[Note by Tom Gross]
In an extremely rare admission, a Saudi columnist not only says Palestinian Authority officials are liars, but writes that "The [guiding] principle [among journalists in the Arab world] is not to treat the public with candor and transparency, but to conceal information [from it]."
Saudi writer: PA no longer credible
Palestinian Authority 'bestowed upon us lies'
February 26, 2002
A columnist for the London-based Saudi daily newspaper Al-Sharq Al-Awsat has apologized to his readers for reporting the Palestinian Authority's version of the Karine A weapons ship affair.
Columnist Ahmad Al-Rab'i called on his readers not to believe the Palestinian Authority's declarations any longer.
In early January, Israeli commandos seized a 4,000-ton Palestinian arms freighter, the Karine A, in the Red Sea. More than 50 tons of weapons in 83 crates turned up long-and short-range Katyusha rockets, with a maximum 20-km range, anti-tank Lao and Sagger missiles, 120-mm mortars and an abundance of heavy machine guns, rifles, mines, explosives and ammunition. Most of the hardware originated in Iran.
Here, as translated by the Middle East Media Research Institute, or MEMRI, are excerpts of Al-Rab'i's column:
"When Israel announced that it had seized the [Karine A] weapons ship, I doubted the Israeli account and espoused the PA's claim – that the whole thing was a fabrication. I did this out of a sense of obligation to support our Palestinian brothers, and out of trust in the veracity of their account. But it seems that the [Palestinian] leadership deceived us with its account, and we, in turn, unintentionally deceived our readers.
"I remember when my colleague Abd al Rahman Al-Rashed, editor [of Al-Sharq Al-Awsat] criticized the Palestinian version [of the incident]. All the conspiracy theory 'bulldozers' rose up against him; they charged him with 'serving' the enemy …
"Now, not only is Arafat confessing to the [Israeli] account, but he goes further still, and has sent [a letter] to the American secretary of state [from] which it can be interpreted that he takes responsibility for this incident.
"Therefore, I take responsibility before my readers; I and my readers were victims of our obligation to and trust in the Palestinian leadership. I assure the readers that since Arafat has confessed his responsibility to Colin Powell, I will no longer take the Palestinian leadership's declarations seriously.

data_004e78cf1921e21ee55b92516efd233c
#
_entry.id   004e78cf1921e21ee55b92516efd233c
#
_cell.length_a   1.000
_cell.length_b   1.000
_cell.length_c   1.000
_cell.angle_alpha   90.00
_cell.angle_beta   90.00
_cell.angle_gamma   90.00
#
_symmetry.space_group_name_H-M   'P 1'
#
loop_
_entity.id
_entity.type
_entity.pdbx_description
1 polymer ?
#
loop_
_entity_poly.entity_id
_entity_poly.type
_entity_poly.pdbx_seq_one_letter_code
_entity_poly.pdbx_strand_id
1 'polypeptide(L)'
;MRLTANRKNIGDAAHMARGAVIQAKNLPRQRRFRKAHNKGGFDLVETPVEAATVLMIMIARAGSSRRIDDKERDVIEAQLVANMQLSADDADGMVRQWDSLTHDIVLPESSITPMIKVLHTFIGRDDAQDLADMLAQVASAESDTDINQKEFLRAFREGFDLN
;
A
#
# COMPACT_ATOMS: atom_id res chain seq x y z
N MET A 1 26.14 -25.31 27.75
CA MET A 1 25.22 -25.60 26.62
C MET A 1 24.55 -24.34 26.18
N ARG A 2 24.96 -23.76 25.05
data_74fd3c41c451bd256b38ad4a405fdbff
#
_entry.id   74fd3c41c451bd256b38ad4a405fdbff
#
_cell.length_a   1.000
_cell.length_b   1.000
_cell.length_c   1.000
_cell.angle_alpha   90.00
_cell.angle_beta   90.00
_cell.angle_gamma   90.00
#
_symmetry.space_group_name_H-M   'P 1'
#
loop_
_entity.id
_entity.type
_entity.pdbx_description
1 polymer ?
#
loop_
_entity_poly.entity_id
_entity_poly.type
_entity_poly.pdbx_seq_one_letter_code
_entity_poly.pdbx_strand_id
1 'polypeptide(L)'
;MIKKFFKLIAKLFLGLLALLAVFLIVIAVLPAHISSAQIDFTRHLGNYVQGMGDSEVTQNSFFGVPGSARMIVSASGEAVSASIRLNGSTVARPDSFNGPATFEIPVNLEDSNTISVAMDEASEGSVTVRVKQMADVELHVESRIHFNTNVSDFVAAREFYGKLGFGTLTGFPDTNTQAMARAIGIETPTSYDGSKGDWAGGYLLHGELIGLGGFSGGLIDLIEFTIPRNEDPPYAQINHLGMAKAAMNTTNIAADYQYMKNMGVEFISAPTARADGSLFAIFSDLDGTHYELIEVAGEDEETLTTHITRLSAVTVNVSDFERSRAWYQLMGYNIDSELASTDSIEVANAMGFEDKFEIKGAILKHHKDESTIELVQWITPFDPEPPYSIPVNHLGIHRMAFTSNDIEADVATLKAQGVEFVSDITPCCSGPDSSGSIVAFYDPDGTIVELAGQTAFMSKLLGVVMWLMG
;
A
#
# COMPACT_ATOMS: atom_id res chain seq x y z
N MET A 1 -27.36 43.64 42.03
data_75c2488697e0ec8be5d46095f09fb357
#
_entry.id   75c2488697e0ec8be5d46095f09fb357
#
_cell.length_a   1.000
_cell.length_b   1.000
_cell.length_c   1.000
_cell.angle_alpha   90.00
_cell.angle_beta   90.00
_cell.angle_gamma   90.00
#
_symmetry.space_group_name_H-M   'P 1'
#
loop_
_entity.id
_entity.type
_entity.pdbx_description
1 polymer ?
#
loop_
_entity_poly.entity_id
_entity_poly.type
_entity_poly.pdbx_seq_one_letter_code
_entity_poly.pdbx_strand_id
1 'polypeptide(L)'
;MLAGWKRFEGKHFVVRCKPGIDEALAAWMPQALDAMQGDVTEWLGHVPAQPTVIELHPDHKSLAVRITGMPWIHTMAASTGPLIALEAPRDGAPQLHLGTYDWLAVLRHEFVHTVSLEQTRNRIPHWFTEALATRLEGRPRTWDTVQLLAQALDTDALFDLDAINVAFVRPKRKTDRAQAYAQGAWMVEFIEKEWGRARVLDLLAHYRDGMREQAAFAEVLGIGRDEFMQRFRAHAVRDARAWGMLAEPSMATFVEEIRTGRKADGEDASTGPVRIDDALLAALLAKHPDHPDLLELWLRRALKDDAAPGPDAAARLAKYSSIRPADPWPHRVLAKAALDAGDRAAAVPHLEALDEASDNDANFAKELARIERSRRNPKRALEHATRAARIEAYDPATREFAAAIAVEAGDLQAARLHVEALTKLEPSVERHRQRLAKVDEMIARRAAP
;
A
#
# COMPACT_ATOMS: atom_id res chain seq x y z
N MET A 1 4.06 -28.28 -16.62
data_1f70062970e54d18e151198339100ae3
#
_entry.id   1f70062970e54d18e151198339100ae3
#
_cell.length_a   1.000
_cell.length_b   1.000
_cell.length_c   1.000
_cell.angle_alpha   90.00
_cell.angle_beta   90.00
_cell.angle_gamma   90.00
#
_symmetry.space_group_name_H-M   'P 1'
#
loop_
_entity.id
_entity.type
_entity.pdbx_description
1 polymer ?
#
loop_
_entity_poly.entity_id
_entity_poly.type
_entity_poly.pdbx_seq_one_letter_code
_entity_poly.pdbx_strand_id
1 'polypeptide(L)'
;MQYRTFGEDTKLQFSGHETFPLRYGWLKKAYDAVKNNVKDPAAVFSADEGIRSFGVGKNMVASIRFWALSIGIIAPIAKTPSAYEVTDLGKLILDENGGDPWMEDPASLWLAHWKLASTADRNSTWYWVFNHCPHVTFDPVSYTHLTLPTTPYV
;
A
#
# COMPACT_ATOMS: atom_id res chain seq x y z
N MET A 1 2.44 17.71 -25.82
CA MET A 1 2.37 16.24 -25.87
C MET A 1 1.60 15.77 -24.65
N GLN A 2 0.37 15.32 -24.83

"A journalist in our Arab world is confused, [caught] between his respect for himself and his readers and the Arab attitude towards the news. Fearing that he will be denied, the journalist misses the opportunity to analyze important news. If he writes about it [anyway], he … is stricken with anxiety, lest his commentary be published in the same issue that carries the denial of what he reports.
"The [guiding] principle [in the Arab world] is not to treat the public with candor and transparency, but to conceal information [from it], such that if [the news] is picked up by the foreign press, we can deny it. Sometimes we are forced to confirm an item after we have denied it, because it has turned out to be a proven fact.
"When we defended the [Palestinian] National Authority in the weapons ship incident, we faced two problems:
"First, some commentators and Palestinian leaders denied the story, claiming that it was a fabrication, a show, and an attempt to divert public opinion from the peace issue.
"Second, smuggling weapons in this way is [in itself] a naive act attesting to ignorance – primarily because these weapons will not shift the military balance in favor of the Palestinians. Likewise, smuggling weapons on a route controlled by the Israeli navy is an escapade no reasonable person would attempt.
"[However,] what matters here is that the PA 'bestowed' upon us lies, and we, on our part, pressed our readers to support the PA. We, and our readers, were victims of our commitment [to the Palestinians] and of the trust we placed in it – which is now lost."